This is a prospective study that was carried out in Otorhinolaryngology department at Mansoura University Hospital.
This current study included forty patients with otosclerosis. Patients were allocated in two groups. Group A included twenty patients, who underwent classic stapedotomy operation under local anesthesia and fixation of the prosthesis using a drop of bone cement. Group B included twenty patients, who underwent classic stapedotomy operation under local anesthesia but without fixation of the prosthesis with bone cement just tightening of the prosthesis around the long process of the incus.
In the present study, twenty six of patients were females (65%) and fourteen were males (35%) with female to male ratio of 1.8:1. This ratio is approximately consistent with a large number of studies on otosclerotic patients in different populations.
In a study by Gupta et al, they had estimated a female to male ratio of 1.6:1. In study onTurkish otosclerotic patients by Ertugay et al, the female to male ratio was 1.4:1. Mahfudz reported a female to male ratio of 1.4:1. The same ratio was reported by Alharabi.
The study of Babighian, GG and Albu, S revealed that female to male ratio was 1.25:1. A different ratio was reported by Cordovés, AP et al, who found that 70.2% of patients were females and 29.8% were men with a ratio of 2.4:1. Another ratio of 2.6 female: 1 male was reported by Nemati et al.
In this current study, it has been found that the age of otosclerotic patients ranged from 20 years to 40 years with a mean value of 32.80 ± 5.44 in tested group and 31.0 ± 7.18 in control one. Gupta et al and Mahfudz support this finding by age of presentation of 31-40 years. Also, Ertugay et al reported the mean age was 37.77 ± 9.51 years and Nemati et al, found that the mean age was of 36.45 ± 10.84 years.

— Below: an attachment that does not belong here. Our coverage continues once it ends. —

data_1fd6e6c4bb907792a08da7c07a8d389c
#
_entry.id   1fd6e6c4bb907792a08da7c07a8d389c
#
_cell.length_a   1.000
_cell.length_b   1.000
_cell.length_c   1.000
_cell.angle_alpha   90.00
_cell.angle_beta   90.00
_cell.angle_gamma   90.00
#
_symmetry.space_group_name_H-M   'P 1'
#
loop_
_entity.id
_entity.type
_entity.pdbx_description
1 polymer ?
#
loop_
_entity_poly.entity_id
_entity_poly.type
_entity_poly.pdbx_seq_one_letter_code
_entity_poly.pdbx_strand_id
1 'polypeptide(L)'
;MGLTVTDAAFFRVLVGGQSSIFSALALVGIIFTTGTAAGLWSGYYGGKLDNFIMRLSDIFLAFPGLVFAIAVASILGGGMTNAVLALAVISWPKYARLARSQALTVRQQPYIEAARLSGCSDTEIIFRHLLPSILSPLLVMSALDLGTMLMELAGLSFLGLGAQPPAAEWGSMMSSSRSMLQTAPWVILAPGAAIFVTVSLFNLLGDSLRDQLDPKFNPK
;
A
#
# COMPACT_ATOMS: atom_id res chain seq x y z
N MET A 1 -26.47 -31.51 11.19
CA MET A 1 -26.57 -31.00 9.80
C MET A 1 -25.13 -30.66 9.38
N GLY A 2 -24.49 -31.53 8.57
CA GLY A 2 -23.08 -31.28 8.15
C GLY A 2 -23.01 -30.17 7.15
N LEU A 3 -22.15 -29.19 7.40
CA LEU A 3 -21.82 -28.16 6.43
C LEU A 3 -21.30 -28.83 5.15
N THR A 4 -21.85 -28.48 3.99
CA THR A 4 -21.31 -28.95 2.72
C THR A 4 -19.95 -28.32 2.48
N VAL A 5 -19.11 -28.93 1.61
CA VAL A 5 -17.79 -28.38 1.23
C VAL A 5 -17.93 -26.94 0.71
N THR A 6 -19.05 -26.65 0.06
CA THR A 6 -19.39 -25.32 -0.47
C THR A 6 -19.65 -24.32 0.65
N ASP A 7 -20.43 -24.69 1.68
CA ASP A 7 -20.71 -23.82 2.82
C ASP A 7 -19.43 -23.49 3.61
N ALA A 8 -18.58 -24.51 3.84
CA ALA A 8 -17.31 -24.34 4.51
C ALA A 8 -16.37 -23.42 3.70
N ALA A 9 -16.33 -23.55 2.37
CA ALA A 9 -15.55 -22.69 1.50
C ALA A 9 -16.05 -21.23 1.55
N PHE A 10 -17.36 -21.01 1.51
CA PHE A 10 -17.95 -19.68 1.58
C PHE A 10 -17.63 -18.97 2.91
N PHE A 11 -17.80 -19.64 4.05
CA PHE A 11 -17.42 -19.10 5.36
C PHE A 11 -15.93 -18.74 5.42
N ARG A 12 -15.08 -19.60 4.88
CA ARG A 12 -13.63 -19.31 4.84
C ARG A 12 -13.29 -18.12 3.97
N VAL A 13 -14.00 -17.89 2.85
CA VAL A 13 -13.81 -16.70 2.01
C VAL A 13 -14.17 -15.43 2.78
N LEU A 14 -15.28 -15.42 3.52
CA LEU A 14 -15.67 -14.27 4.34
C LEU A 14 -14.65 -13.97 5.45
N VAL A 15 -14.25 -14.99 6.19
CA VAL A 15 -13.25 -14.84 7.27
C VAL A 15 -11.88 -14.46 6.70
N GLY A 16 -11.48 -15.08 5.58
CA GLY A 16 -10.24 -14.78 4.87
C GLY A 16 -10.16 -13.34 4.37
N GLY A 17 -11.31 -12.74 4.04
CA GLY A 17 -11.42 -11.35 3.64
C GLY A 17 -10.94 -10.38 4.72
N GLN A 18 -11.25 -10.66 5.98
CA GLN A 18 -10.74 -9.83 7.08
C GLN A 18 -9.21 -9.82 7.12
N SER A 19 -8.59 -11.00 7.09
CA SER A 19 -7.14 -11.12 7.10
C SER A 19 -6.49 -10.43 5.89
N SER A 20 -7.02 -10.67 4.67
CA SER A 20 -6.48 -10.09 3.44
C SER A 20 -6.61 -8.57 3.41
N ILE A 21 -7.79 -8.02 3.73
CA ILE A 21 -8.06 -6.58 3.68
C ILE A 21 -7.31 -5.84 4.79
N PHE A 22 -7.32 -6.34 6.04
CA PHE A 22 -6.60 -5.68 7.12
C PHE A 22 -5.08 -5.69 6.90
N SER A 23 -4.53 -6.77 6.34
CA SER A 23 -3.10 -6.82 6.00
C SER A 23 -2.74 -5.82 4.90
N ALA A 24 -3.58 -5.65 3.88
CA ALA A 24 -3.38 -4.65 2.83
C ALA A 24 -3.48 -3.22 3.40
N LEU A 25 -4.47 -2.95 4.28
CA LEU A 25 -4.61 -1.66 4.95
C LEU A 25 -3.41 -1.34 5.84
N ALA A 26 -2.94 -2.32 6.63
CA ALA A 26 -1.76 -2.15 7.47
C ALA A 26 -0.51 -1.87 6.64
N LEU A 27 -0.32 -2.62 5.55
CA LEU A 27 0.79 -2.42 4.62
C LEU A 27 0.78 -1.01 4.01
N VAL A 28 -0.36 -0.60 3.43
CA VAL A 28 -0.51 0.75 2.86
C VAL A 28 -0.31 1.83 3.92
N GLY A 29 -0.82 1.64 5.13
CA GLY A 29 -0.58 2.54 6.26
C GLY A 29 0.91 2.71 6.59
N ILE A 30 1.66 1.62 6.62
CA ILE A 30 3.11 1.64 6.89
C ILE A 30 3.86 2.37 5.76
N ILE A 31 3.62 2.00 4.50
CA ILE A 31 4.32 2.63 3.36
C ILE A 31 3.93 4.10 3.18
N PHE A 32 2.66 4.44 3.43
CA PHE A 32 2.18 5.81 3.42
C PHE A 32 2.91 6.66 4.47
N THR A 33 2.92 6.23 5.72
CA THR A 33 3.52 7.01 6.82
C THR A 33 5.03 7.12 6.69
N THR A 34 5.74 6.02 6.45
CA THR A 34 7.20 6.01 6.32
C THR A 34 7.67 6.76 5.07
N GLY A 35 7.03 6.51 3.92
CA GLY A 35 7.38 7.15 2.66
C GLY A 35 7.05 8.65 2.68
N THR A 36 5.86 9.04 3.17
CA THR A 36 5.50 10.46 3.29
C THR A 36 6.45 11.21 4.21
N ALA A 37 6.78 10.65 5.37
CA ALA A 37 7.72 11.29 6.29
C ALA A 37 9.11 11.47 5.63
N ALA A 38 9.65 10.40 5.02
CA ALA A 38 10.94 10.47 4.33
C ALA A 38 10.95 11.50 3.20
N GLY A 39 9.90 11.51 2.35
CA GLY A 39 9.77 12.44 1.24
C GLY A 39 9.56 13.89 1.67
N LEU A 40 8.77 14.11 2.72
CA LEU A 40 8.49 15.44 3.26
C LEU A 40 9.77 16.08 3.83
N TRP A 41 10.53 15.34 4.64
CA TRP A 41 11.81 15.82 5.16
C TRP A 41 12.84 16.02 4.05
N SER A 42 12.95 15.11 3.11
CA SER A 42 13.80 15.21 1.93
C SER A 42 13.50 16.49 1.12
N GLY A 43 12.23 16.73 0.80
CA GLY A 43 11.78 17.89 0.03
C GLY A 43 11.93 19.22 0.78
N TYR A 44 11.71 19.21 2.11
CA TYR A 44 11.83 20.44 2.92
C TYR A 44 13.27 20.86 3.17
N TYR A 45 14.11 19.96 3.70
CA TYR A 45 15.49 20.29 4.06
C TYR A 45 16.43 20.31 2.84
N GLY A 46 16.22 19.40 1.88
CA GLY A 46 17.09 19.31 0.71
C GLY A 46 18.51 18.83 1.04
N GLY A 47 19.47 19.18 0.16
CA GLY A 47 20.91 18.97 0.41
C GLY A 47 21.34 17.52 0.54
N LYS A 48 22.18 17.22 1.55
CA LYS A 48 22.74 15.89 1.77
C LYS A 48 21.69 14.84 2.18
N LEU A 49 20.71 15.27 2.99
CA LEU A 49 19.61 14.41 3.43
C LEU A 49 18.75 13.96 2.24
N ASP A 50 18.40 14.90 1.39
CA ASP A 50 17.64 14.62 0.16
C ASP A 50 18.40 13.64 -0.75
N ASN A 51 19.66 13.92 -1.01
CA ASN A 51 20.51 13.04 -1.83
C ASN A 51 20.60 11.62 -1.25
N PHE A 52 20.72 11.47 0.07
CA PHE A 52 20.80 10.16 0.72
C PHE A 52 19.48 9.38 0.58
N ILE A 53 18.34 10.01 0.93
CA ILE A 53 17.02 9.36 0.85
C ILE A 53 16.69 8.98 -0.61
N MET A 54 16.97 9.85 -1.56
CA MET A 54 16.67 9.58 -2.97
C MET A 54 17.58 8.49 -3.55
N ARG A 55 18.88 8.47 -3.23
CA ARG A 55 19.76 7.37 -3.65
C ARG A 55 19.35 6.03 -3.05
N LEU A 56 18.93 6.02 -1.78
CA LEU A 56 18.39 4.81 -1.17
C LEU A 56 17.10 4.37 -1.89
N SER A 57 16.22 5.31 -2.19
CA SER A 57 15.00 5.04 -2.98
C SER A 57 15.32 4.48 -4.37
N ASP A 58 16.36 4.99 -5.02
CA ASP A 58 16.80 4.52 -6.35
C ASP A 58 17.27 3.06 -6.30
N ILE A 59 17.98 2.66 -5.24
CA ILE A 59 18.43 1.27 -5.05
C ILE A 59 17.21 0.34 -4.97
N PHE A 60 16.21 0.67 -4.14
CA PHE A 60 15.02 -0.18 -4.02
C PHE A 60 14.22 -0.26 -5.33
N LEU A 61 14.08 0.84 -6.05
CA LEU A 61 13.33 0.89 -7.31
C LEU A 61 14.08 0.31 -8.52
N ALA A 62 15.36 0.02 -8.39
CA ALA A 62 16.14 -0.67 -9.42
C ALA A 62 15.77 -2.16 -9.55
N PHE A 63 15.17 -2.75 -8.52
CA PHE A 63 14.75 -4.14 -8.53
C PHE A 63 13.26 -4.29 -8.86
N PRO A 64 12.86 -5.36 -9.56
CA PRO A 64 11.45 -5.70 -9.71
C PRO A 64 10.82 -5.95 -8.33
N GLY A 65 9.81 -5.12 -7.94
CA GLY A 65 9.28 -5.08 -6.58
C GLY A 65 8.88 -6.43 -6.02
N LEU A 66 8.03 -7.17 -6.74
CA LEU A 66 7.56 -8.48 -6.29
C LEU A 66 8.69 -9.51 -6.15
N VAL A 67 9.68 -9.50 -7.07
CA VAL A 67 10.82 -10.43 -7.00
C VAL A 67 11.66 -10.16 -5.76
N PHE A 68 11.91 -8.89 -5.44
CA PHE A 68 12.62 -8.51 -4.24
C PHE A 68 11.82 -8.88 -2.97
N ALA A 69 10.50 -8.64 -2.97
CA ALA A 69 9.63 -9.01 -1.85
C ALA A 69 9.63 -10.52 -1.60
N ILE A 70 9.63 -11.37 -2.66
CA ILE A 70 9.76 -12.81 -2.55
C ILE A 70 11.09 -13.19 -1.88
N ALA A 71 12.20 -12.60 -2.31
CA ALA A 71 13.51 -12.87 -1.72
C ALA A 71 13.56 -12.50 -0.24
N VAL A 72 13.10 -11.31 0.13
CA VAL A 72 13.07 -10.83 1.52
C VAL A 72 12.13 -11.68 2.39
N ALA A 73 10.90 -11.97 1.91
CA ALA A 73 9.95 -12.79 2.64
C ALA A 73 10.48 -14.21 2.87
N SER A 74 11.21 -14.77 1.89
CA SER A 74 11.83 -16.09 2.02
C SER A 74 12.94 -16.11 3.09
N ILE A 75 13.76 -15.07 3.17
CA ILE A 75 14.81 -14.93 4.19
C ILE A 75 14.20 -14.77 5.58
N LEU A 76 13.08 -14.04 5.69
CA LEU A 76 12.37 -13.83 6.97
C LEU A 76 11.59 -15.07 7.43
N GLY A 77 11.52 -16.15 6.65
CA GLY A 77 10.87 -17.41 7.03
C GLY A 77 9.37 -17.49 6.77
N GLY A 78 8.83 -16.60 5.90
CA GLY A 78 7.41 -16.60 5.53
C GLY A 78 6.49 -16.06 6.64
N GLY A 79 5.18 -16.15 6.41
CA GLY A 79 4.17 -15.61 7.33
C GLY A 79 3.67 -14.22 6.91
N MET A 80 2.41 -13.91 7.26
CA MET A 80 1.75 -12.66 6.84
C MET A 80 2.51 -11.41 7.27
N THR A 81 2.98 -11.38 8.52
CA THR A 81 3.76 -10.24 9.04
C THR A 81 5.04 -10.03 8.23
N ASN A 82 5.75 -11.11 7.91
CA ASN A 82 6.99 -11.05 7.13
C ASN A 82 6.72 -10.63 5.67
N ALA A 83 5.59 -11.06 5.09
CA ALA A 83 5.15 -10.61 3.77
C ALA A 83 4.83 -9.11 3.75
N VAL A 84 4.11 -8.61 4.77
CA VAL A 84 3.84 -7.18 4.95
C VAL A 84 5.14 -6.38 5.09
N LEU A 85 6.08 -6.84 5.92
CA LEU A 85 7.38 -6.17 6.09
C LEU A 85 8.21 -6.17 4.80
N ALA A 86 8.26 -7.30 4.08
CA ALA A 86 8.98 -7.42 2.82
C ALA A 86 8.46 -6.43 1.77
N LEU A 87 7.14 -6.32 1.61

On the other hand, Babighian, GG and Albu, S reported a higher mean age of presentation with otosclerosis that reached almost 43.5 years. Also, Kuo et al had revealed that the mean age of otosclerotic patients was 42.81 ± 12.58 years. Cordovés, AP et al reported that most of patients were presented at the third to fifth decades of life.
In this current study, hypoacusis was the main complaint and was found in 100% of otosclerotic patients. Tinnitus was the second complaint in 50% of patients. Ertugay et al revealed the same percentage. Also, Cordovés, AP et al, had revealed that the most frequent symptoms were hypoacusis in 100% of patients, and tinnitus in 89.4%. Ayache et al had reported similar incidences of hearing loss and tinnitus in their patients. However, Nemati et al documented that 100% of patients had hearing loss, and 51.1% had tinnitus.
The hearing results in our study showed that there are significant statistical differences between the pre-operative and post-operative air conduction threshold and air-bone gap in both groups. However, in group A, There are significant statistical differences between the pre-operative and post-operative bone conductive thresholds only at 2000 Hz comparing to group B where there are no significant statistical differences between the pre-operative and post-operative bone conductive thresholds at 500-4000 Hz.
In group A, the mean pre-operative air-bone gap was 24.25 ±14.44dB, and the mean post-operative air-bone gap was 6.0 ±5.53dB after 1 month, 3.25 ±2.94 dB after 3 months and 2.50 ±3.03 dB after 6 months at 2000Hz. However, in group B, the mean pre-operative air-bone gap was 26.0± 11.65 dB, and the mean post-operative air-bone gap was 5.50 ±6.47dB at 2000Hz.
Kolo and Ramalingam reported the overall mean pre-operative air-bone gap was 43.14 ±6.82 dB, and the overall mean post-operative air-bone gap was 19.17 ±12.69dB.
Husban reported complete closure of the air-bone gap in 88% of cases. However, Saki et al reported that the post-operative air-bone gap was less than 10 dB in 63.9%, between 10 to 20 dB in 29.99% and more than 20 dB in 5% of cases.